Journalists fear job cuts will "damage reputation" of titles in Cumbria

Stephen Chapman's picture

Journalists in Cumbria have warned that further job losses in the region would “will damage our reputation in the community and therefore our business.”

Three feature writers roles are at risk of redundancy at the Cumberland News, Carlisle News and Star, and the Westmorland Gazette.

In a separate announcement, 6 employees at Cumbria Life, Dumfries and Galloway Life and Carlisle Living have also been told that just 2 jobs will remain. This is because production on the magazines will move to Gwent.

“Newsquest Cumbria is currently consulting on a proposal to make four of our feature writers redundant, replacing them with a reporter working across the group on features and entertainment content. Three of those involved work in our Carlisle newsroom, working for The Cumberland News and the News and Star, as well as our website,” said the local NUJ chapel in Carlisle.

“Our titles in Carlisle - The Cumberland News, and News and Star have already suffered catastrophic cuts. We have lost all our sub-editors, four out of our five photographers, and most of our experienced reporting staff. The company is also currently consulting on a proposal to axe four jobs from our magazines section in Dalston Road. This NUJ chapel wishes to put on record our view that these further attacks on our journalistic capacity are cuts too far.

“Should the redundancies go ahead, they will leave our Carlisle newsroom with just two senior journalists in full-time writing roles on the news side of the business. This will will damage our reputation in the community and therefore our business. It will severely limit our ability to provide quality journalism, leaving our titles largely dependent on junior staff and non-journalist contributors, who provide free content, some of it commercially driven.”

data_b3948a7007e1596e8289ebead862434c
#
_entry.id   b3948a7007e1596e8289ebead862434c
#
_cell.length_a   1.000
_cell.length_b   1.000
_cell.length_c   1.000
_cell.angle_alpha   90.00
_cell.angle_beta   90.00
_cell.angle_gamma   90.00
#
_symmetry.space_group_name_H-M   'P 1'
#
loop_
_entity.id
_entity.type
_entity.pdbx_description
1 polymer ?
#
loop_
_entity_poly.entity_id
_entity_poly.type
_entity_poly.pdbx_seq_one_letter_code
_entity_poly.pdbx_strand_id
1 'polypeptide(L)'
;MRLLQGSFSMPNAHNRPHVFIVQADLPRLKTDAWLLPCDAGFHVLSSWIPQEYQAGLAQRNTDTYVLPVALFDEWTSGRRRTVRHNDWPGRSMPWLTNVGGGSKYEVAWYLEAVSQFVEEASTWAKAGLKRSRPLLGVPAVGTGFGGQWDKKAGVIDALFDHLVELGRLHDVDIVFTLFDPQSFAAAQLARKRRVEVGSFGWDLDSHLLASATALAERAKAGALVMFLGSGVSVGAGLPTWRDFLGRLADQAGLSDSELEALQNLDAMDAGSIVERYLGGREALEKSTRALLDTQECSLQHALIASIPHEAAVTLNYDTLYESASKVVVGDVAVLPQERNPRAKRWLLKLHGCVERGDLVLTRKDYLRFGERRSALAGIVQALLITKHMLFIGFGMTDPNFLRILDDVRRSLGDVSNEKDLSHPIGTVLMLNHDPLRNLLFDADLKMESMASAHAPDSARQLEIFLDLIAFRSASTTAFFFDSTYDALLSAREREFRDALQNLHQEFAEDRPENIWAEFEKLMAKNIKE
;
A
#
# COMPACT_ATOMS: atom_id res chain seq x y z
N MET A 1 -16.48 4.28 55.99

The NUJ said it was urging the publisher to “invest in journalism.”

“Our Carlisle chapel feels more could be done to exploit the digital potential of our features content. Should Newsquest press ahead with these cuts, our reputation will be so damaged it may prove impossible to attract young journalists to our business. Indeed, our staff now arrive daily at work with a hugely unsettling question at the forefront of their mind: who will be next?”

In response, Newsquest stated that it was “focused on ensuring that we have a sustainable business that can support local journalism for many years to come.

“Given the very substantial loss of advertising revenue to other digital advertising platforms, we’ve had to significantly restructure how we operate and work more efficiently across the business.

“Whilst these potential redundancies are regrettable, it means we can continue to invest in frontline reporters which are central to the continued success of our local news brands.”

The spokesperson added that CN Group was loss-making when it was acquired by Newsquest, but now the business was on "a more sustainable footing.

“Newsquest also secured the pension benefits of CN Group employees, past and present, when it invested in the company.”

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